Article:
* I would personally be okay if the exclusive packs were eventually released to the general public, but I cringe at the thought because I know other people would be upset at being lied to and fully understand why they would feel that way.

* I wish the packs were never announced as exclusive. In my opinion, that was a mistake. Personally, I would have bought them regardless.


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spalanzani wrote:
Some interesting perspectives here!

It's really sad to think that the kickstarter model is so fundamentally flawed. A means for people to pretend to be philanthropic while only doing so in the expectation they will get some shiny-shiny they can then sell off to make back their initial outlay. I've only backed a handful of games, of course, but each time I've done so because I'm really excited about the idea, and about helping to bring something awesome into the world. The recent Shadows of Brimstone, I backed the bejeesus out of that thing, over-pledging by so much that I didn't know what to do with the pledge manager. The most important thing should always be to get the developers the resources to create something amazing, but it seems that the game itself (or whatever the idea is) isn't enough anymore.

I'm feeling quite despondent now, so will stop typing. Thanks for taking the time to reply though, guys!



Trust me, Kickstarter campaigns for boardgames became pre-orders a long time ago. So as long as you look at it that way, you won't be as frustrated. Sure, there are definitely grass root projects out there, but for the bigger games like Fallen, the investment was already made by the designer WELL before the campaign started. Always wondered how the art was done before you even touched the pledge button?

 
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Mark Griffiths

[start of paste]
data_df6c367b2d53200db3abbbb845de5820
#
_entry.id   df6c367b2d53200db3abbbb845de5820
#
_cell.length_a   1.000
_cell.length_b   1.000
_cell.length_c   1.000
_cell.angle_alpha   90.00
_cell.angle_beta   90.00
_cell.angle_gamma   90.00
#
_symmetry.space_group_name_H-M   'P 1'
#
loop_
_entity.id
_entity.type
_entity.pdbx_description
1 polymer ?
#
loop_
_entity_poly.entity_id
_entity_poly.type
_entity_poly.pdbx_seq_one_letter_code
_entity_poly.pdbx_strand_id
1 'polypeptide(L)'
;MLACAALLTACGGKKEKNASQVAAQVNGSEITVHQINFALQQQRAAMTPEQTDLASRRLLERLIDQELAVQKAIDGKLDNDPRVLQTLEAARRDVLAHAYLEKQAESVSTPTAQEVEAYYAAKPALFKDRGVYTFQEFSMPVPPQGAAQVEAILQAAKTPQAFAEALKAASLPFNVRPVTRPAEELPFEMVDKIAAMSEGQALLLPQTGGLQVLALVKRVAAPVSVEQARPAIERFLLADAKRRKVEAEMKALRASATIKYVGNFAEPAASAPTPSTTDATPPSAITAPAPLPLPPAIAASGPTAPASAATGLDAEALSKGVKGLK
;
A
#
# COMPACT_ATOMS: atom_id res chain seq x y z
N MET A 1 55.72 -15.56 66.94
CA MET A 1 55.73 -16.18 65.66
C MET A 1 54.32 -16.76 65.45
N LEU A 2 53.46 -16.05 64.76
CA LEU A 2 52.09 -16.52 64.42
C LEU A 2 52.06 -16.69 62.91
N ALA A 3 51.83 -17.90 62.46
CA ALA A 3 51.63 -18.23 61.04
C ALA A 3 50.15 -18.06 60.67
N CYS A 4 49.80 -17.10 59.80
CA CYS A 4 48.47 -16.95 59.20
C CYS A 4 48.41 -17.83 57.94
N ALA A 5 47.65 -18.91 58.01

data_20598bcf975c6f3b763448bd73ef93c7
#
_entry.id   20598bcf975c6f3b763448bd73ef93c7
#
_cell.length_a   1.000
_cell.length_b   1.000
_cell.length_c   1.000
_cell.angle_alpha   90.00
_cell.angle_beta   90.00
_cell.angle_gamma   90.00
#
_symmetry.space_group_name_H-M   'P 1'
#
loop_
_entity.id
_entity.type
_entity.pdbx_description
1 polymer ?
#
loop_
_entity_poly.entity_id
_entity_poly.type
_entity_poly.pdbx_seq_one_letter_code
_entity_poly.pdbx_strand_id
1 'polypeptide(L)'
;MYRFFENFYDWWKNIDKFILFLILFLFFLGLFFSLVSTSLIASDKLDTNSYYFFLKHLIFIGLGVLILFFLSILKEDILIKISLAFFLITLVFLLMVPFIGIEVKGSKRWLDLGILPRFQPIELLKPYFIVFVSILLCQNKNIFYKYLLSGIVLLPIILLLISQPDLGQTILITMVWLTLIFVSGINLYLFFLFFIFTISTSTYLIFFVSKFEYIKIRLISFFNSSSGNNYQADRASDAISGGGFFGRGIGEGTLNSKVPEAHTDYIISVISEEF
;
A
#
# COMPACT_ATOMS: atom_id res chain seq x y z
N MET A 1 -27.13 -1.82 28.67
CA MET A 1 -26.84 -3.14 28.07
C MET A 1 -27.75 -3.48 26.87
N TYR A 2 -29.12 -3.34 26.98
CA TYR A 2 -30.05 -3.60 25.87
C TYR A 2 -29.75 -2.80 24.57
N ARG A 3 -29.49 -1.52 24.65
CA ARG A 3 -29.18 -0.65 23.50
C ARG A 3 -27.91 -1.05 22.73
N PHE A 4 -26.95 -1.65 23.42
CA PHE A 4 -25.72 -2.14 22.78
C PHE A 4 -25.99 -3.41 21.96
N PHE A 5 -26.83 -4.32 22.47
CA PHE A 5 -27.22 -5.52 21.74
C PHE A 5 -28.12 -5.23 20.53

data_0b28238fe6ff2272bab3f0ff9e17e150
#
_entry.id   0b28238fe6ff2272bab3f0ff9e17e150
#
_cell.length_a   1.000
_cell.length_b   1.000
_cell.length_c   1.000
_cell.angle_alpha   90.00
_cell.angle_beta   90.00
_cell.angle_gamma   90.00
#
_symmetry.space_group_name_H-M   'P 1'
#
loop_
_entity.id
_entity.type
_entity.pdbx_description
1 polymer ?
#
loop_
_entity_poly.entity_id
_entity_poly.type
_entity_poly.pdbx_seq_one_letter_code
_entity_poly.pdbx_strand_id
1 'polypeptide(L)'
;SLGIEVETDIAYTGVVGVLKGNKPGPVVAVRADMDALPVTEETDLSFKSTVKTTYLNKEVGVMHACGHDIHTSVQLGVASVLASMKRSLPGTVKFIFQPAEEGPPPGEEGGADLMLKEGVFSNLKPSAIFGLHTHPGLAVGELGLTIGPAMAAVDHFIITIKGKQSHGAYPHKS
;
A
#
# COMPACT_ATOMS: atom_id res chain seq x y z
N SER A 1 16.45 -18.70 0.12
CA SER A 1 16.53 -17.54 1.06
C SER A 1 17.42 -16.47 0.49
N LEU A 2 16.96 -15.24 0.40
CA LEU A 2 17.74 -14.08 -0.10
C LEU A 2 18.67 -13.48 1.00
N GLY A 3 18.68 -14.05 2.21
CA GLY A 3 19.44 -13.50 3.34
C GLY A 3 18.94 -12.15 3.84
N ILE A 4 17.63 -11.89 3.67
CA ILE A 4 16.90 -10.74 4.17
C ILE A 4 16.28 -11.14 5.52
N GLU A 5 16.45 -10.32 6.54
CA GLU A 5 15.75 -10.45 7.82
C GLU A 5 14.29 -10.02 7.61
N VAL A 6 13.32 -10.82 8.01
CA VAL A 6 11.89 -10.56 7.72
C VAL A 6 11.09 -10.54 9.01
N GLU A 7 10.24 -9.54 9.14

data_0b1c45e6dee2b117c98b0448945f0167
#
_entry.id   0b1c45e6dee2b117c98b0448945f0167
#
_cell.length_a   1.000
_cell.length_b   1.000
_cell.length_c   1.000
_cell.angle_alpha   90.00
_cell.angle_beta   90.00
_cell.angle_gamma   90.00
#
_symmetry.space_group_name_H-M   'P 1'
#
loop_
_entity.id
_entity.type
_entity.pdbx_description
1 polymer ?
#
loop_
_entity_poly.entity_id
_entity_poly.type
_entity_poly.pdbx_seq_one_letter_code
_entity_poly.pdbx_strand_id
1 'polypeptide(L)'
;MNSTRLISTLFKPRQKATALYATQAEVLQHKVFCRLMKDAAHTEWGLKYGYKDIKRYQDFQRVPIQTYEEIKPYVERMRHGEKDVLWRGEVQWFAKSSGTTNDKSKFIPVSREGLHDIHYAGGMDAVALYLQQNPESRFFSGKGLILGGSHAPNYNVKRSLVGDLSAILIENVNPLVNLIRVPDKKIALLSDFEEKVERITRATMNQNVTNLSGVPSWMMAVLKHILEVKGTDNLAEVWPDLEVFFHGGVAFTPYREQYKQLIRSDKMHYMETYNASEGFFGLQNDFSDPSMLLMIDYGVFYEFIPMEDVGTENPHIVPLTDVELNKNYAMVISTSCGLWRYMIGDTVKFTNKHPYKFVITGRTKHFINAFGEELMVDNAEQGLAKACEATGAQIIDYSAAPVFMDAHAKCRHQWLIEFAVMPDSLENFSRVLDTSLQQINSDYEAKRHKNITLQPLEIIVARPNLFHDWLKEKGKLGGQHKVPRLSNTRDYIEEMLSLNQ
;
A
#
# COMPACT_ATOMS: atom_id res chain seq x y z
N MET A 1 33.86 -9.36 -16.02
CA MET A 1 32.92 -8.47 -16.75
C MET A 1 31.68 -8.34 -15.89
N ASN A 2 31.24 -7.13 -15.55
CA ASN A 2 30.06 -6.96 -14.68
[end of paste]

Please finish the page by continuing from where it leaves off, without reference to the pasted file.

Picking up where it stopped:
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Teamski wrote:


Trust me, Kickstarter campaigns for boardgames became pre-orders a long time ago. So as long as you look at it that way, you won't be as frustrated. Sure, there are definitely grass root projects out there, but for the bigger games like Fallen, the investment was already made by the designer WELL before the campaign started. Always wondered how the art was done before you even touched the pledge button?



Unfortunately, you're absolutely right of course. I'm just an eternal optimist, and the idea of kickstarter is just so damn awesome! But yeah, it's such a sad state of affairs.

And of course, with established companies using it, it raises all sorts of questions about the ongoing validity of the platform.

Sad face.
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Timed exclusives are always a great idea, or Alternate Art Exclusives as well.

A lot of time, you are also getting a good deal as well price wise (off the retail, you can't compare to the coolstuff price realistically)

 
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spalanzani wrote:
Teamski wrote:


Trust me, Kickstarter campaigns for boardgames became pre-orders a long time ago. So as long as you look at it that way, you won't be as frustrated. Sure, there are definitely grass root projects out there, but for the bigger games like Fallen, the investment was already made by the designer WELL before the campaign started. Always wondered how the art was done before you even touched the pledge button?



Unfortunately, you're absolutely right of course. I'm just an eternal optimist, and the idea of kickstarter is just so damn awesome! But yeah, it's such a sad state of affairs.

And of course, with established companies using it, it raises all sorts of questions about the ongoing validity of the platform.

Sad face.


yeah its almost a no risk investment for large companies at this point. You'll know it when it hits an all time low when Fantasy Flight starts putting stuff up on there...

There problem with larger companies putting up stuff is that Kickstarter Fatigue starts to set in. You only really have enough money for so many projects and when companies who already have publisher power go to kickstarter it will eat away at your budget for it.

Also there is coverage. Fallen probably would have gotten quite a bit more support, but it got lost in the shuffle. Heck I didn't find out about it until WELL after the kickstarter ended, otherwise I would have been all over it.

Finally and the one people seem to be the least concerned with is the damage done on a retail level. Especially when it is large companies offering exclusives. Brick and mortar retail stores have a hard time already keeping up with the pricing structure of online retailers and Amazon. Now you got all this big name companies going kickstarter that takes even more money out of local game store pockets. How can they compete with early access to a game before the public, the discount and Exclusives?